JUN 15, 2016 5:05 AM PDT

Man Lives Without a Human Heart for 555 Days

Some people wear their heart on their sleeves; Stan Larkin wore his in a grey backpack, literally. After living without a real heart for more than one and a half year – 555 days to be exact – Stan Larkin of Michigan finally received a donor organ. Aside from the medical feat that is the heart transplant itself, Larkin’s case proved the extent to which artificial hearts can alter the course of a patient’s outcome for the better.

             Stan Larkin | University of Michigan Health System 

Larkin’s heart problems began suddenly nine years ago when he collapsed during a game of basketball. It turned out that he and his brother have a genetic form of heart disease called arrhythmogenic right ventricular dysplasia or ARVD. Their genetic predisposition meant that their hearts would eventually fail without medical intervention.
As predicted, both brothers progressed into heart failure in 2014. "It's an awful condition to have," said Jonathan Haft, the Larkin brothers’ cardiac surgeon. "But the technology available and the technology that is evolving in the field of heart failure is very exciting. ... The total artificial heart falls into that category."
Indeed, the Larkin brothers were switched on to total artificial hearts (TAH) by SynCardia Systems. Dominique Larkin received a live heart transplant after six weeks with the artificial heart, while Stan was on the waitlist for longer.
But while he was waiting for a heart, Stan Larkin lived his life outside of the hospital, all without a heart inside his chest. "I was shocked when the doctors started telling me that I could live without a heart in my body and that a machine was going to be my heart. Just think about it -- a machine," said Stan Larkin.

Artificial hearts have been developed, but Stan’s version is one of the few that’s actually portable and allowed patients freedom from the hospital. The artificial heart connected to a wearable, 13.5-pound machine that provided power and compressed air to pump blood throughout Larkin’s body. This portable driver is called the Freedom Driver, and it sits in a small grey backpack that Larkin carried with him for 555 days.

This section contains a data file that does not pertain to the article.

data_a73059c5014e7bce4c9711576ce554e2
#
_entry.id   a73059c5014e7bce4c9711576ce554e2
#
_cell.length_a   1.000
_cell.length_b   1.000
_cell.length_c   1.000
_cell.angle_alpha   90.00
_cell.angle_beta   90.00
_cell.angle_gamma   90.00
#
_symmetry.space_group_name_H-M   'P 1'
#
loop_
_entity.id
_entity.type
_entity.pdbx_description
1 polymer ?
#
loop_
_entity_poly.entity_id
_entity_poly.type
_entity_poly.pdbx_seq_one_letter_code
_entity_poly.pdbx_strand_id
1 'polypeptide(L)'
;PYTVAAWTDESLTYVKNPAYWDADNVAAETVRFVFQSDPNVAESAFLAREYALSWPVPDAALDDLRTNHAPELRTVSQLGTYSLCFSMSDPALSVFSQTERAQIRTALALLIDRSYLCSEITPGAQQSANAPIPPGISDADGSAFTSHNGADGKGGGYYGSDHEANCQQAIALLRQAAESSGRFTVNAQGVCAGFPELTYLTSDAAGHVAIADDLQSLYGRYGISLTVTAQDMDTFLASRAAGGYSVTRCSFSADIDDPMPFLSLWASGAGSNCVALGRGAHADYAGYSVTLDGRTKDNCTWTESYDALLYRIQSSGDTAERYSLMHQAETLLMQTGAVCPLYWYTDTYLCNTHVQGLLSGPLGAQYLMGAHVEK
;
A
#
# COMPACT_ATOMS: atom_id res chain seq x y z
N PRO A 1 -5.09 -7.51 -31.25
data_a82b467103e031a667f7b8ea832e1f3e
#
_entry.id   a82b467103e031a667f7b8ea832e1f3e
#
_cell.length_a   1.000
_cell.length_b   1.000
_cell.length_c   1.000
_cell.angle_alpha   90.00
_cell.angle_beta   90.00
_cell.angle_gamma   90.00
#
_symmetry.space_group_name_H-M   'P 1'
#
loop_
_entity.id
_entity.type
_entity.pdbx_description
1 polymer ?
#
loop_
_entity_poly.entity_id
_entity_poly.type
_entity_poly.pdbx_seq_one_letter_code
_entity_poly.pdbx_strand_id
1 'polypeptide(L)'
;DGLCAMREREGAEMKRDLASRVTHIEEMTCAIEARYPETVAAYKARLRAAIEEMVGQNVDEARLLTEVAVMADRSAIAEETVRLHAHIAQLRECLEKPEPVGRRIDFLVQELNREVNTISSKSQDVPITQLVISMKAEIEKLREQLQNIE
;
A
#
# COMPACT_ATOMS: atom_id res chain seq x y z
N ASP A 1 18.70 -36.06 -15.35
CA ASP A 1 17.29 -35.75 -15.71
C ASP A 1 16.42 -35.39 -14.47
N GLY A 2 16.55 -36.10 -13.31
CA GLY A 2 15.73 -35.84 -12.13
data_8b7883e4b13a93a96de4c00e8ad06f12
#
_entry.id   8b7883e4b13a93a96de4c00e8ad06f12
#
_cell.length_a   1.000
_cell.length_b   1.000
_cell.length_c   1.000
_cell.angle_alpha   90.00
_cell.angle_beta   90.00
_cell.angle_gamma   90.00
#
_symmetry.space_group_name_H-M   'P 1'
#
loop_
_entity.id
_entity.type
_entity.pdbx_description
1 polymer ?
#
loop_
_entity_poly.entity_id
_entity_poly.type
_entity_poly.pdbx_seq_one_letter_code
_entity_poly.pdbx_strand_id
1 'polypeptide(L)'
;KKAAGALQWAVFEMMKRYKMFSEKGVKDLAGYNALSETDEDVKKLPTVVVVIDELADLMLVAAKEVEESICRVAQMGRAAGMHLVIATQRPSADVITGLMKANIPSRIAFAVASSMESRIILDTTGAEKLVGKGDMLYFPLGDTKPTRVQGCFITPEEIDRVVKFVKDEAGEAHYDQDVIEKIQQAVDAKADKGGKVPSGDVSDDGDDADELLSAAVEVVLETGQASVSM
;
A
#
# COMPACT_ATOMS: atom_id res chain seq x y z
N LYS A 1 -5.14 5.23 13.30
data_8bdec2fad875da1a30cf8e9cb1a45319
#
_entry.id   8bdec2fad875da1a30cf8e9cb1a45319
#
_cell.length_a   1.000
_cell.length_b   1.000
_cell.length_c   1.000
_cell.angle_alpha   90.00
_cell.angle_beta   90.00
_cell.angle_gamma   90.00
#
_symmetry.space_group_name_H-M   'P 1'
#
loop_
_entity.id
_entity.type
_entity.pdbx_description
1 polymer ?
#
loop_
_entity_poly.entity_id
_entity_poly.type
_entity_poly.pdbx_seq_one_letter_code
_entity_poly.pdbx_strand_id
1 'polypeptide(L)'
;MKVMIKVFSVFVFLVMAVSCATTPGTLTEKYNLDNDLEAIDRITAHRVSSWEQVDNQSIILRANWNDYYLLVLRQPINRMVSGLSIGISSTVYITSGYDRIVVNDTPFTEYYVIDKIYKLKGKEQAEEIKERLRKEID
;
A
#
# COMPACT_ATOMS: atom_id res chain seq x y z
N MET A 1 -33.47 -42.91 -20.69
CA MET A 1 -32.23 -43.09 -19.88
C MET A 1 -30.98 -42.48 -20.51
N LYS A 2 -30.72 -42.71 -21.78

"It's just like a real heart," said Larkin. "It's just in a bag with tubes coming out of you, but other than that, it feels like a real heart. ... It felt just like a backpack with books in it, like if you were going to school."
Stan’s case is a true testament to how far we have medical innovations have progressed. In addition, his case is a clear demonstration of the remarkable resiliency and adaptability of the human body. After his transplant, Stan said at a news conference: "I got the transplant two weeks ago and I feel like I could take a jog as we speak. I want to thank the donor who gave themselves for me. I'd like to meet their family one day. Hopefully they'd want to meet me."

Additional sources: University of Michigan Health System, Medical Daily
About the Author
Doctorate (PhD)
I am a human geneticist, passionate about telling stories to make science more engaging and approachable. Find more of my writing at the Hopkins BioMedical Odyssey blog and at TheGeneTwist.com.
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